By Rev. Robert Griffith
In 1963 Paul Anka released a hit song called, “Love Makes the World go ‘Round.” It was a great song, if you’re a Paul Anka fan. But in fact there are at least ten other songs out there which are very different to each other, all with this same title. They were recorded by people like Perry Como, The Jets, The Hollies and more recently Madonna and Ashlee Simpson. It’s a catchy title and when you think of the hundreds of millions of songs, movies, poems and books there are about love, you could easily conclude that love does in fact make the world go ‘round.
Now as disciples of Christ in the Church which bears His name, this phrase takes on a whole new meaning and it probably should be the title of a great worship song because love most certainly lies at the foundation of the whole Christian faith. The gospel and the mission of Christ are all about love. That is probably why the most quoted verse in the whole Bible ( John 3:16 ) begins with the words, “For God so Loved the World.”
The Bible has a lot to say about our love and how we should show that love to God and to those around us. However, our love is birthed in the love of God. That’s why John wrote in his first letter, “This is love: not that we loved God, but that he loved us and sent his Son as an atoning sacrifice for our sins.” (1 John 4:10). Love lies at the very core of who we are, why we were created and it is an intrinsic part of our nature as human beings. Love is central to the mission of Christ, the purpose of the Church, the foundation of life and the essence of our humanity.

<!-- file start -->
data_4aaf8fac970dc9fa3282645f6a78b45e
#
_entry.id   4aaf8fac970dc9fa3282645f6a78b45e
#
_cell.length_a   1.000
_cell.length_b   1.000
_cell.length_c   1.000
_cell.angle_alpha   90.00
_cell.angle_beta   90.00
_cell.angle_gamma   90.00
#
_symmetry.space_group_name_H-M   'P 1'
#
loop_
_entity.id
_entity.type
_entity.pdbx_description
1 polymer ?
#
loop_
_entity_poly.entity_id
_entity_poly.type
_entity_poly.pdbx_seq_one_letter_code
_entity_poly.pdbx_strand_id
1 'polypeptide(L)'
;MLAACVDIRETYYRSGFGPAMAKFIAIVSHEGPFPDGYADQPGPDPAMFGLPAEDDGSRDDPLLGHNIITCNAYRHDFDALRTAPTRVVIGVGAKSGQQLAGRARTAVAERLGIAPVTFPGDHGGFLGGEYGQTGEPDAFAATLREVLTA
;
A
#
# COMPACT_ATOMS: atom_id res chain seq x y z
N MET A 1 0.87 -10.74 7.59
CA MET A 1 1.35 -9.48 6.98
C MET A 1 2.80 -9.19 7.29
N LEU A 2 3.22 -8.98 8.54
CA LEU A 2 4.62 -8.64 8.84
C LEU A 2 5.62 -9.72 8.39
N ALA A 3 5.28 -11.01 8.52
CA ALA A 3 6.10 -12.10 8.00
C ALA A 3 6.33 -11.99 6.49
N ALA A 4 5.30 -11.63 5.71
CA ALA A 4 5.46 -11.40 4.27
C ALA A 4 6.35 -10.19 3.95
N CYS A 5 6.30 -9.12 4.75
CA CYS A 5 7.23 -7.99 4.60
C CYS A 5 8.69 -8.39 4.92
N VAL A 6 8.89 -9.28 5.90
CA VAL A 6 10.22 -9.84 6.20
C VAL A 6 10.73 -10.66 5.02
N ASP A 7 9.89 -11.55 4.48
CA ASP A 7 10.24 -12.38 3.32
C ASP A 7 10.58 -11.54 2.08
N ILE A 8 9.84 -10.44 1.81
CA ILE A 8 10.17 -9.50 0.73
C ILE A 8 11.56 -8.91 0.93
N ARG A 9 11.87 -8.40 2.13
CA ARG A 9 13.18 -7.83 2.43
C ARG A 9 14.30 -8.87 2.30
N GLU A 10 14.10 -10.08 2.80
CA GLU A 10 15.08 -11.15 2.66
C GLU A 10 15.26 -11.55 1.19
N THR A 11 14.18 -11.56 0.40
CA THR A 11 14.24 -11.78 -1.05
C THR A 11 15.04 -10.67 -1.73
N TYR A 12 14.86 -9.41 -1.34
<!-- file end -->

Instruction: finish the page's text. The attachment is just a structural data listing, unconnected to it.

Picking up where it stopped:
So today I am beginning a new teaching series which will explore the foundation of the whole Christian faith and the priority of love. This teaching will affirm what many of us already know but we always need reminding and the encouragement to more fully embrace who we are in Christ. It might even challenge what some of us believe and that’s a good thing as long as it drives us back to the Spirit of God Who is the One Who guides us into all truth. It will also give us a clear story to tell the people around us in our community. It’s the greatest story ever told and when people embrace the truth of this story, they are drawn into the loving arms of God and their lives change forever. For as the Apostle Paul said in Romans 2:4, “It is God’s kindness that leads to repentance.”
I firmly believe that evangelism is the natural outflow of a healthy Church. When we truly know who we are and, more importantly, when we know Whose we are and why, then our story is really God’s story and God’s story will always demand people’s attention and challenge them at the deepest level.